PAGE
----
My Trip To Bountiful, Or Standing on the Shoulders of Giants

“Do you know why the CardMunch app won’t install on my iPad?”

I was speaking with Mark, an employee at Apple’s Santa Monica store a few blocks from my hotel, while visiting LA. He had that unimposing surfer-dude vibe you can only find within scent of a California ocean.

“That’s a good question,” he said, adhering to the unspoken code of conduct among all Apple employees: always compliment the customer first before you instruct them gently from your vast cornucopia of knowledge.

As we all know, the congeniality of an Apple employee is without equal in all of retailing. You can expect a pleasantly rigid demeanor from the employees at an Ikea store as they exhibit a vaguely Scandinavian curtness. We accept that because few of have actually been to Sweden. But Apple employees? They glide six inches off the ground. They glow like heaven.

Eventually, Mark tapped on my iPad screen. His fingers seemed to have their own Bluetooth signal. The fluidity, the fluttering grace, the symphony of precision. I was caught in raft attention, like a disciple of Mozart watching the master compose a concerto. Then he stopped, suddenly.

“Nothing,” he said, with a hint of confusion. I quickly explained to him the app works fine on my iPhone 4. That I was really hoping he could figure out what was going on, because I needed to test the app. Really, I was grasping at straws because the problem had confounded me all day.

Mark shrugged and tapped the shoulder of another employee.

His name was Tom, and he was a Genius.

“I bet it’s an iOS conflict – something to do with the camera,” Tom intoned. Of course! CardMunch uses the iPhone camera to snap a photo of a business card, but the iPad is not supported. I felt like an ingénue, some hapless minion who belonged at the Microsoft Store or worse: Radio Shack.
Tom’s answer fell from the skylights like a feather from the golden goose. He nodded at Mark. The two of them exchanged some electrostatic union of sorts, a kind of Apple virtual handshake, an iOS mind-meld.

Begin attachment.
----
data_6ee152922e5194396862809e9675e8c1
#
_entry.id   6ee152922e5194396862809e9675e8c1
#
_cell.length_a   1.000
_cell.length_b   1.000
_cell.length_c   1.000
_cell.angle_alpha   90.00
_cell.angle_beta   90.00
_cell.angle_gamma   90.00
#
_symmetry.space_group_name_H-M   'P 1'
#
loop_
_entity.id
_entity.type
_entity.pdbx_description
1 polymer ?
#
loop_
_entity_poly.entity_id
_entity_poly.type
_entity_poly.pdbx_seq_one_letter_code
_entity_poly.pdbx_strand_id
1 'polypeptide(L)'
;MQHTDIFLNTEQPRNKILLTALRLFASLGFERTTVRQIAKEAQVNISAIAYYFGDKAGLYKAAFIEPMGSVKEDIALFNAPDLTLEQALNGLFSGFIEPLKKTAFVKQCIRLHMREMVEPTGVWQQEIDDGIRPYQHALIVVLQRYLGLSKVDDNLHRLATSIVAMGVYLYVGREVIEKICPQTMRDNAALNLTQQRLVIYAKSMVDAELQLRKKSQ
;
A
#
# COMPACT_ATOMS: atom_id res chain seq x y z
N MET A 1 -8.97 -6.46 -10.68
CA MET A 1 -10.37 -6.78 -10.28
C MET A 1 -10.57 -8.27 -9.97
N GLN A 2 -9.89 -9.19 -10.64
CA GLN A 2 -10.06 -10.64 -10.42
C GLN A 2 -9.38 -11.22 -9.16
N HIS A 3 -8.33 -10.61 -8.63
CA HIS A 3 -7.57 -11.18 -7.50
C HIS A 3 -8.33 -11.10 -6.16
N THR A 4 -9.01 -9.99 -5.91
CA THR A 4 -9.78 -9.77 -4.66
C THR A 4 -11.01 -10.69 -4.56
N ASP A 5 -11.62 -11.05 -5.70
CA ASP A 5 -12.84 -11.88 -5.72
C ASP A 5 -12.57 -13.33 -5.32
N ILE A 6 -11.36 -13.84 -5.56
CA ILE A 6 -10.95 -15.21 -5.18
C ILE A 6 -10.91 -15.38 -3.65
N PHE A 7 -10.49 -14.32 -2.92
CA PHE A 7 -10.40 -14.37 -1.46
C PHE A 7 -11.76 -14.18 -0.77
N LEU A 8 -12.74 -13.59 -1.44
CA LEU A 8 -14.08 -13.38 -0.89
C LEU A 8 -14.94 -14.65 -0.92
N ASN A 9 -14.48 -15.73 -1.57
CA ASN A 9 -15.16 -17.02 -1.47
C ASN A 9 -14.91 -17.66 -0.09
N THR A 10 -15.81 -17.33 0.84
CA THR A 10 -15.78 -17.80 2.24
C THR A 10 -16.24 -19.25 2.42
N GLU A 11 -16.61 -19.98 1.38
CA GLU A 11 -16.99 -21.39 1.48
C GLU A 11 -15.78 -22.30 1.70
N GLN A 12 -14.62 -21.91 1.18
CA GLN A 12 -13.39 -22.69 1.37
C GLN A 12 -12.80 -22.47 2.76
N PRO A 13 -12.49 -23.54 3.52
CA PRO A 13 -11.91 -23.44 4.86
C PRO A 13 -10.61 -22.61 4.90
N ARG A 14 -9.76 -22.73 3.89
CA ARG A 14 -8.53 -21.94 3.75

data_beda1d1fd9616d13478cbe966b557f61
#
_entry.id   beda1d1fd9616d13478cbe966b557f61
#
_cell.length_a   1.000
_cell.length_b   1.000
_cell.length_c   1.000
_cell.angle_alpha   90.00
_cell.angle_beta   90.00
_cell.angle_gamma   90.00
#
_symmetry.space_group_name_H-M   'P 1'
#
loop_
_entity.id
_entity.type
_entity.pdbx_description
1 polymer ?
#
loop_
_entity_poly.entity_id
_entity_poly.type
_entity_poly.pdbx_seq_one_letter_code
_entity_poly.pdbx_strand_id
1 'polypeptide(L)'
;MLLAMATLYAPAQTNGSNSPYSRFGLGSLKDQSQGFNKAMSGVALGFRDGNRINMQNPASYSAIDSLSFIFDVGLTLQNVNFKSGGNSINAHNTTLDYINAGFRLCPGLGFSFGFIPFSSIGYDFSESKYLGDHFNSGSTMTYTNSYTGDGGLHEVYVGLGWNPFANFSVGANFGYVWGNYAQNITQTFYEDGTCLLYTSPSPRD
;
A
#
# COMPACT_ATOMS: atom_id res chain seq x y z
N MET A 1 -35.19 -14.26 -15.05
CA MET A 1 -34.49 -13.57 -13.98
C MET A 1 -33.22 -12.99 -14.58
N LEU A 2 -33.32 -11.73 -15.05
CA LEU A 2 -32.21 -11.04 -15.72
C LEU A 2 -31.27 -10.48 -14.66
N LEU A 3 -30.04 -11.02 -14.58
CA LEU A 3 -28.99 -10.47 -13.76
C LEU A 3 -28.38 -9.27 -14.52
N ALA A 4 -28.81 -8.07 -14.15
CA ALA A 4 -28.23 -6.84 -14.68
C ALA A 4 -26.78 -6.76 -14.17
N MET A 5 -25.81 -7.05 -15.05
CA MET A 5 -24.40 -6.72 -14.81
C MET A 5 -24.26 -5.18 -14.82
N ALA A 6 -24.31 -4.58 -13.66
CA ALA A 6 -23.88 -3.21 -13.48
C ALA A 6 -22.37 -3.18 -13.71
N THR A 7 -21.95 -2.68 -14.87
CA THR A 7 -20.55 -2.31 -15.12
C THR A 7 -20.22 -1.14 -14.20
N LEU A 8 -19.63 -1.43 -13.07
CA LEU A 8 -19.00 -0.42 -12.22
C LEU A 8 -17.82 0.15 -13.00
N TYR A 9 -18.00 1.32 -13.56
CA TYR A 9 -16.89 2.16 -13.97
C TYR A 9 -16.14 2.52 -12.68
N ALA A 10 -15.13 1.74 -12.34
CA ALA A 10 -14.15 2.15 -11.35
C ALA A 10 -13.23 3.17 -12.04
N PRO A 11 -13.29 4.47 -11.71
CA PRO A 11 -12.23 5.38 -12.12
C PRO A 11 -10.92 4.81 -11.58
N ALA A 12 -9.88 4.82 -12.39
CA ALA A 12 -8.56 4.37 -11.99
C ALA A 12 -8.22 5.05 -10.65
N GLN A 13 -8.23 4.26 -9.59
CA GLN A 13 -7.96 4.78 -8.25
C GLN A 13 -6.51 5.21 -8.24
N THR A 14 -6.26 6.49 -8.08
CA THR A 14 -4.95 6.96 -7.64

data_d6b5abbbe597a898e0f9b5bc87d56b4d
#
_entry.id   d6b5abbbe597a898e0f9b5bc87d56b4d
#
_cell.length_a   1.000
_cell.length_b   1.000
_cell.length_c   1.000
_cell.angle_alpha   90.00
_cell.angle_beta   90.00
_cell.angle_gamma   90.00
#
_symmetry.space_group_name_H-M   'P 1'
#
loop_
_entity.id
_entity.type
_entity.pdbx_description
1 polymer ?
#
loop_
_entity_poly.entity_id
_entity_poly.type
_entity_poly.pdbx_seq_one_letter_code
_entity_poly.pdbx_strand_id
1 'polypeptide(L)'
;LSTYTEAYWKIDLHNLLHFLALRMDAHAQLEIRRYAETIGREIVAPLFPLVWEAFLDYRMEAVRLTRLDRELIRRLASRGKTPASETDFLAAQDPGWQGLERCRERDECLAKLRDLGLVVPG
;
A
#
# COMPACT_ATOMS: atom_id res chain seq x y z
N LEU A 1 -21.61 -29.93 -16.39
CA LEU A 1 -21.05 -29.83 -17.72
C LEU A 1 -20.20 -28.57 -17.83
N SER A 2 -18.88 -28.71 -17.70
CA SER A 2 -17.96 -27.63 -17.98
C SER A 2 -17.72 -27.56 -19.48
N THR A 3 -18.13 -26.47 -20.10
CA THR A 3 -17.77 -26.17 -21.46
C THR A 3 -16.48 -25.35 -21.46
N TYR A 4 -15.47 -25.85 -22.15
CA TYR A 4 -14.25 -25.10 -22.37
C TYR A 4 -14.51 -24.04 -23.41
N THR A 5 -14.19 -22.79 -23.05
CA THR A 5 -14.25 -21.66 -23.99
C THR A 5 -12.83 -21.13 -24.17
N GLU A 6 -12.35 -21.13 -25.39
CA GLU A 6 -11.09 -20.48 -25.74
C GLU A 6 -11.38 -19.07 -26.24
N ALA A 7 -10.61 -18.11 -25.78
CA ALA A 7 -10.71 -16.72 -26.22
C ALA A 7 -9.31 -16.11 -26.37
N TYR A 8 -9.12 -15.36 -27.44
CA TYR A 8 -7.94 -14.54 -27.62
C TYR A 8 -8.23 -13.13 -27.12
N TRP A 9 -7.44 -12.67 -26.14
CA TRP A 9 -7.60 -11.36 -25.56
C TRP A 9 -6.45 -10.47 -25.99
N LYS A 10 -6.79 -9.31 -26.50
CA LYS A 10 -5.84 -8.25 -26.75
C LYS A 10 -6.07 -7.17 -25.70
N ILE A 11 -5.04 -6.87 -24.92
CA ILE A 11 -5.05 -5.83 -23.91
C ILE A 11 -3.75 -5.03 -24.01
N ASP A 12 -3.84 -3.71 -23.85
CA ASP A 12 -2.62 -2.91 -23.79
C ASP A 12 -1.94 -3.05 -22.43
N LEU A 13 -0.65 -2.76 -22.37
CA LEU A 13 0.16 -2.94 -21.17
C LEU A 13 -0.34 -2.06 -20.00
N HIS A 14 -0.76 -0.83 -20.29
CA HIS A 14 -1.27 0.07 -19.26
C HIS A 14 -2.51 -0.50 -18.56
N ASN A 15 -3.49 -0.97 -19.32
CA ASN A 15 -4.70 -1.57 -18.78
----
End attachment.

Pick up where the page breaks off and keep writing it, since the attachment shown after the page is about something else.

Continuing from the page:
Tim smiled at me. “That could be the problem, although – have you downloaded the latest system update?”


I have to admit some embarrassment here. On a few of my gadgets, the ones I don’t use as often or that I don’t use in public, I’m not perfectly attuned to the latest OS updates. There are times when I even let my gadgets languor for a time, using them with careless abandon.

Having an Apple Genius catch me in this unforgivable act of technological ineptitude was almost unbearable. I felt a cold, lingering chill.

“Ah, not really. Is there a new one?” I offered, a weak stab in the dark.

“Always!” he joked, and punched up the About menu.

Still stinging from the discovery, I watched as Tom quickly updated my iPad – in seconds, not minutes! – and searched for the app again. No luck.

“It must be the camera on the iPad,” he said. “You might want to check with the developer, but I have a better idea.”

He paused, letting his Genius sink in a little.

Pulling up the search box, he tapped in a phrase. It was an app that does almost the same thing as CardMunch, only with more social network integration and full iOS 6 support. We installed the app, basking in the glow of the warm LED lights above. I made a few jokes about the Microsoft Store. We chatted about the weather. And then Mark and Tom both said their goodbyes, having successfully resolved my iPad problem and, as it happens, realigned my consciousness. I was ready to take on the world. Again.


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